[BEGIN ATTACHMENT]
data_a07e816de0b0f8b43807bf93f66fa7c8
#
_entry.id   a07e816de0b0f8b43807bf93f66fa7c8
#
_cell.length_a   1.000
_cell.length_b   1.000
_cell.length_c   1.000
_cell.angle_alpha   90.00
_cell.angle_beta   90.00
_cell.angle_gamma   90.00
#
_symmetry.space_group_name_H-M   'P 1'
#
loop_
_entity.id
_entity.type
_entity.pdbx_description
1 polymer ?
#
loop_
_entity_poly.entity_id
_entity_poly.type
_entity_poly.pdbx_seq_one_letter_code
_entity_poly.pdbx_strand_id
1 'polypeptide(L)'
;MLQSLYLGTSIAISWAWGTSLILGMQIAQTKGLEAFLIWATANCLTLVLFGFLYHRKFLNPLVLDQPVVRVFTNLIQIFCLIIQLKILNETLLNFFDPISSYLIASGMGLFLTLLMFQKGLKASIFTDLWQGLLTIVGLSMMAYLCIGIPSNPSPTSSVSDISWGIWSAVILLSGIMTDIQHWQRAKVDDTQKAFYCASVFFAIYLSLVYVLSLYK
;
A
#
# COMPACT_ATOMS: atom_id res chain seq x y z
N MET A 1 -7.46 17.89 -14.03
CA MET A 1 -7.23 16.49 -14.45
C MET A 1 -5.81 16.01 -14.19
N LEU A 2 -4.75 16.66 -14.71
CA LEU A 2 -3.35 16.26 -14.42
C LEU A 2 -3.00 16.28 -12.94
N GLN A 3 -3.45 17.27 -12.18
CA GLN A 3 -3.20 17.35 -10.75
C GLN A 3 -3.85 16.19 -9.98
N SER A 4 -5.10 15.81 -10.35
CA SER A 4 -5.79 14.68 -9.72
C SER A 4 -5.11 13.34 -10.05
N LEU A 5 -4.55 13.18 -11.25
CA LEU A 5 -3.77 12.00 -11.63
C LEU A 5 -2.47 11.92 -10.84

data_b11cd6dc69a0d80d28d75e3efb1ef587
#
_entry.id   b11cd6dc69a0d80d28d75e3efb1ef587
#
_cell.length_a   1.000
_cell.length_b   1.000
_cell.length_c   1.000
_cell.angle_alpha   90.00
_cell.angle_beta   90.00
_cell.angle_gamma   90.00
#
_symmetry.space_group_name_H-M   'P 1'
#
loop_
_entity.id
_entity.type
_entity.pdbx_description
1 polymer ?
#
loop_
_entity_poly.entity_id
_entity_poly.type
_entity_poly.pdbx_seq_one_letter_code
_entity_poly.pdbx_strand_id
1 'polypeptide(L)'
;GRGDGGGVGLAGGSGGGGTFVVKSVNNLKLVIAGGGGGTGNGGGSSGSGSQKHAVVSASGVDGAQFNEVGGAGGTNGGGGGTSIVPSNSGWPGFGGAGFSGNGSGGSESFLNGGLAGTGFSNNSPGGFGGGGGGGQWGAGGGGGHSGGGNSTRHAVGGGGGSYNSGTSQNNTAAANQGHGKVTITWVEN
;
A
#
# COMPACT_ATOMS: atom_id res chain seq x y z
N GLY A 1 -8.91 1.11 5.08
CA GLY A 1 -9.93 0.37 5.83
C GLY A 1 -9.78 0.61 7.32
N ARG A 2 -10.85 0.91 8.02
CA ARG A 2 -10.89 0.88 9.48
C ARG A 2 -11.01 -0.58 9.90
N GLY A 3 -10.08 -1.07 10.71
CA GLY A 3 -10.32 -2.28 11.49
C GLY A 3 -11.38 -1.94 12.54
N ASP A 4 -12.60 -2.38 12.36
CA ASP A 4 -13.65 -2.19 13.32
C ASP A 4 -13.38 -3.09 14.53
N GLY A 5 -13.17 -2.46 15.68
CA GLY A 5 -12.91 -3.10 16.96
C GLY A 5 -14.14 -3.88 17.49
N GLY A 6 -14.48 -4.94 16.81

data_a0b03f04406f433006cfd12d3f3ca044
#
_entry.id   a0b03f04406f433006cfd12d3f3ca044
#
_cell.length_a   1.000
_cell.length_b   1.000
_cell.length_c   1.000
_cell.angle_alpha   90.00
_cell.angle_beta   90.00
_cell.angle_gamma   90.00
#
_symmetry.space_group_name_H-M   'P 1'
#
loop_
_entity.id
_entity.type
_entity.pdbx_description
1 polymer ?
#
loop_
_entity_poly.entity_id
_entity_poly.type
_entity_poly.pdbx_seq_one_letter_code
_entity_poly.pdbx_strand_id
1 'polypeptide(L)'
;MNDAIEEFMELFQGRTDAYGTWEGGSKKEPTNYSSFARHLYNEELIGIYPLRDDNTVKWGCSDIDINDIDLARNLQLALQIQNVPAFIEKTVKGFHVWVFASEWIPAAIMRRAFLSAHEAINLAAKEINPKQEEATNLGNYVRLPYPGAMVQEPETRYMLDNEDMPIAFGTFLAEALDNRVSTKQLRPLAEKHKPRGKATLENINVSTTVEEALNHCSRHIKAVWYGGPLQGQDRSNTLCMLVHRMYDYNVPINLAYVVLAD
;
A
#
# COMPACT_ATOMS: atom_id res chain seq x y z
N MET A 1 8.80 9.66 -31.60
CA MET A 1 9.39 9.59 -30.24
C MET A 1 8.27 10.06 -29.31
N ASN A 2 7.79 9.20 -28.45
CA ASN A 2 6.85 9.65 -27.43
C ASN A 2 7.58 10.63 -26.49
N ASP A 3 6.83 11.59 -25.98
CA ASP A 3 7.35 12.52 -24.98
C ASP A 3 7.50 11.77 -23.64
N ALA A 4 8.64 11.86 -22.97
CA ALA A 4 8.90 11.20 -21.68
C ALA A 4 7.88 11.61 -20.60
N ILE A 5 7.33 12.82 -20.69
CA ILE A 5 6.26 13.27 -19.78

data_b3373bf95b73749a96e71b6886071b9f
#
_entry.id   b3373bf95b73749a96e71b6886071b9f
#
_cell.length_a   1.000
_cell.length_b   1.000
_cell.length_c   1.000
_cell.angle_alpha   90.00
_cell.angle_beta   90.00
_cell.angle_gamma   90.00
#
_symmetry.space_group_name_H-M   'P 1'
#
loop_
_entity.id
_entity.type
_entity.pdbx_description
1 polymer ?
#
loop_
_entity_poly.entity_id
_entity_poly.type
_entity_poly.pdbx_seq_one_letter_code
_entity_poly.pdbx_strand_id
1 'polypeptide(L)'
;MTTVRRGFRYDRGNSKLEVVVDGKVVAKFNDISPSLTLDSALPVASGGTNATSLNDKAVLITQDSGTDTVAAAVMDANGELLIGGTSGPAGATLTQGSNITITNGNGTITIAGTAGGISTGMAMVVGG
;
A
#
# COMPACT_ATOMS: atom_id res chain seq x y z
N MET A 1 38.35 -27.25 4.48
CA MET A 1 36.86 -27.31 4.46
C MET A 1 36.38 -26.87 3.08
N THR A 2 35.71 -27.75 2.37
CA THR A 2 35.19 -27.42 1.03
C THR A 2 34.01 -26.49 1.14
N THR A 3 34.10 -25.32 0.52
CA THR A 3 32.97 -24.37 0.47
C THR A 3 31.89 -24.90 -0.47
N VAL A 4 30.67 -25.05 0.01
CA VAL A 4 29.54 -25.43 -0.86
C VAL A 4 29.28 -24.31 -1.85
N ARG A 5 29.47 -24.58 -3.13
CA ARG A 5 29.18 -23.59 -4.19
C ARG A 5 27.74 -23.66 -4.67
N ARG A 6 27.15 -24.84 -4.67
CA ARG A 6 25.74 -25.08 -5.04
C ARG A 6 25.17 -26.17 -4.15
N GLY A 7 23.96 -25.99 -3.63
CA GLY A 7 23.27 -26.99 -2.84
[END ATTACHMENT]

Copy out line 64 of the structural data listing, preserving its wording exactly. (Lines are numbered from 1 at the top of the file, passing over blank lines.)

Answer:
#